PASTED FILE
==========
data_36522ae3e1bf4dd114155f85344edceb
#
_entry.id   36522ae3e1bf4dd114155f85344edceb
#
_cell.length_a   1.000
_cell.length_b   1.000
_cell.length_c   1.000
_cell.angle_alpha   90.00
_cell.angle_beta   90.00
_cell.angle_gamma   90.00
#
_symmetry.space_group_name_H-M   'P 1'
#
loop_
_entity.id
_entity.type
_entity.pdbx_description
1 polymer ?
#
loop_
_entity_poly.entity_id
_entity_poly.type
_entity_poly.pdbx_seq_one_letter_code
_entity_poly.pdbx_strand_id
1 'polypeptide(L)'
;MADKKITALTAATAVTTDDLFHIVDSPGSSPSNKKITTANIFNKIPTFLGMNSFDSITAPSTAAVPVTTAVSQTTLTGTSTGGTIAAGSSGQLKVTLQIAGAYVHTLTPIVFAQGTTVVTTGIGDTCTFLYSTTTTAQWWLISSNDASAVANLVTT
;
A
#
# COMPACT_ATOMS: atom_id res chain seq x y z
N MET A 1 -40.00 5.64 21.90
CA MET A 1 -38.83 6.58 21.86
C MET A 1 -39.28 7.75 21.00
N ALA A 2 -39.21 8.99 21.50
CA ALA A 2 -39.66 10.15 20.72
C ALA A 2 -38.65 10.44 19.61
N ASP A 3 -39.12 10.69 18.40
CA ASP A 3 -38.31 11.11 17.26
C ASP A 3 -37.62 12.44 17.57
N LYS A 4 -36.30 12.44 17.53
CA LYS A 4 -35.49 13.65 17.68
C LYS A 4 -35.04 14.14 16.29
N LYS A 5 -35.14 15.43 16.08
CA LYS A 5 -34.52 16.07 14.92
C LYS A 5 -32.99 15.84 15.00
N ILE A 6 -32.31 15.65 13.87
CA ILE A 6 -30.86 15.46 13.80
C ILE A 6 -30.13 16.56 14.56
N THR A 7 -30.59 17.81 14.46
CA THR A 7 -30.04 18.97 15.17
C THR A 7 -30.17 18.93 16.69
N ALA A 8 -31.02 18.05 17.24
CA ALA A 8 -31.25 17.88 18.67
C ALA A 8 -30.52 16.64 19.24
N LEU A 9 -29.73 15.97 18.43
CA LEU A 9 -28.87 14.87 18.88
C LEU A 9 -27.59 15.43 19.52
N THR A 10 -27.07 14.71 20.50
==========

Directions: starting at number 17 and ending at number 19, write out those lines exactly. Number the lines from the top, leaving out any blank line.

_entity.pdbx_description
1 polymer ?
#